If DIR(0) is set up to expect a time in the response, you can help the user by including that requirement in the prompt. Otherwise, a response without a time stamp (such as TODAY) might unexpectedly fail.
There are no parameters. Enter/Return and up-arrow are the only acceptable responses. This DIR(0) setting causes the following prompt to be issued:
Press the return key to continue or '^' to exit:
This tells the reader that the input must be alphanumeric or punctuation, (control characters are not allowed) and that the length of input must be no fewer than 3 and no more than 30 characters. The maximum acceptable length for a free-text field is 245 characters.
NOTE: A leading up-arrow always aborts the read and sets DIRUT or DUOUT.
With DIR(0) containing U
The user can enter any response that is from 3 to 30 characters long. The response can contain embedded up-arrows. Without U, an embedded up-arrow causes the user to receive an error message.
With DIR(0) containing A
The prompt is set only to the word INITIAL. If the A were not included, a colon and space would be appended to the prompt and it would look like this:
List or Range Example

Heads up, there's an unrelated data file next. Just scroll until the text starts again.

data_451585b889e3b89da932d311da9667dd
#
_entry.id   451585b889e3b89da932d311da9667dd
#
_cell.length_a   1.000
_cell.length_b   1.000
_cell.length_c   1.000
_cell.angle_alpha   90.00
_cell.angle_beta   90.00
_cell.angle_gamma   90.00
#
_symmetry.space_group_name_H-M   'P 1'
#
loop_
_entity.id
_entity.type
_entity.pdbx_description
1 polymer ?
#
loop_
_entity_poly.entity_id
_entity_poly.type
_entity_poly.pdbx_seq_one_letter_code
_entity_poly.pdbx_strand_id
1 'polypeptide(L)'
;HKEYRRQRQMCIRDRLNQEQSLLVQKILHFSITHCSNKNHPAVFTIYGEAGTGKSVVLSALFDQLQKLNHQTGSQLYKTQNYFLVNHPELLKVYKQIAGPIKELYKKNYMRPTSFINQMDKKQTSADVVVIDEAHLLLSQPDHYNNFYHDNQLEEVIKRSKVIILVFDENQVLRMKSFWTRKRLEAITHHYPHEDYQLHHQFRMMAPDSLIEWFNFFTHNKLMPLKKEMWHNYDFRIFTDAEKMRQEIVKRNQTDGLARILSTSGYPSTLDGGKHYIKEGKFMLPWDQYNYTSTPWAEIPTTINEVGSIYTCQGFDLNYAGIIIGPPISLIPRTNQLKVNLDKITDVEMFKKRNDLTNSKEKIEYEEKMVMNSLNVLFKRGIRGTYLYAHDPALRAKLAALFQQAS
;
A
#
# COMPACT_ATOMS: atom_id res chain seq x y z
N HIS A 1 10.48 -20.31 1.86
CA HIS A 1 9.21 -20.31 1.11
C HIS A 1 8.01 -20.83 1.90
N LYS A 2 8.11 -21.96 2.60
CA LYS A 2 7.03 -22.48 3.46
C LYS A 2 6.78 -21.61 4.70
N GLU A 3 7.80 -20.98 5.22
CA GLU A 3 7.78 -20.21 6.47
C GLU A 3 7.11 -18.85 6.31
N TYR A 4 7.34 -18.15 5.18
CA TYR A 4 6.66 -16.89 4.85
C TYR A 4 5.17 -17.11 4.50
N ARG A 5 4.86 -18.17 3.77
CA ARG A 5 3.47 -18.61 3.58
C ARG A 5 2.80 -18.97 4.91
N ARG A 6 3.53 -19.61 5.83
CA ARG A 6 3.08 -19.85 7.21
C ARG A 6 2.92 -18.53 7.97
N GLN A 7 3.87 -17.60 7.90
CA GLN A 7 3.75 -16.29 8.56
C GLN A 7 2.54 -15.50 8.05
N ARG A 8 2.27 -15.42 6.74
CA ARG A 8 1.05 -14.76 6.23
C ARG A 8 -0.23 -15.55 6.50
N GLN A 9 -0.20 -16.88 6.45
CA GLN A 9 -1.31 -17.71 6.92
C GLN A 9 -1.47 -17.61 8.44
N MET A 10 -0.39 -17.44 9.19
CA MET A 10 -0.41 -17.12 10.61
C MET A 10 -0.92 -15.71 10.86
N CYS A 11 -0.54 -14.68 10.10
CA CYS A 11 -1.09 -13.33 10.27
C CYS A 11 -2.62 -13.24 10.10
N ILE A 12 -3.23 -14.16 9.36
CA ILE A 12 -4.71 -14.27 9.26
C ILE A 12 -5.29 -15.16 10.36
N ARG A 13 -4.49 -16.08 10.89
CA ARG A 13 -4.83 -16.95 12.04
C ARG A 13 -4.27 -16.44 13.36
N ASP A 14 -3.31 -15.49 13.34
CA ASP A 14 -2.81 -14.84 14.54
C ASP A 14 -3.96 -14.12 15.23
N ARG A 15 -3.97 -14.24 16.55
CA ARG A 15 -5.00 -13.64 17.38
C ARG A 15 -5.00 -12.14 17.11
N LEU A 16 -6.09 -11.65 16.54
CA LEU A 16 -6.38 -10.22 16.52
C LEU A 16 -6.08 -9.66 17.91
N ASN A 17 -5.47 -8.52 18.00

This tells the reader that the input may be any set of numbers between 1 and 25. The numbers may be separated by commas, dashes, or a combination of both. Two acceptable responses to the example above are:
Remember that this is a numeric range or list. It can only contain positive integers and zero (no negative numbers).
With DIR(0) containing C
>S DIR(0)="LC^1:100:2" D ^DIR Enter a list or range of numbers (1-100): 5,8.01,9-40,
7.03,45.9,80-100 >ZW Y Y=5,7.03,8.01,9-40,45.9,80-100, Y(0)=5,7.03,8.01,9-40,45.9,80-100,
Here the user can enter numbers from 1 to 100 with up to two decimal places. The C flag tells the reader not to return each individual number in Y. Instead, inclusive ranges of numbers are returned. In this case, without the C flag, 137 subscripted nodes of the Y( ) array would be returned; the call would be very slow and might cause an error if the size of the Y( ) array exceeded local storage.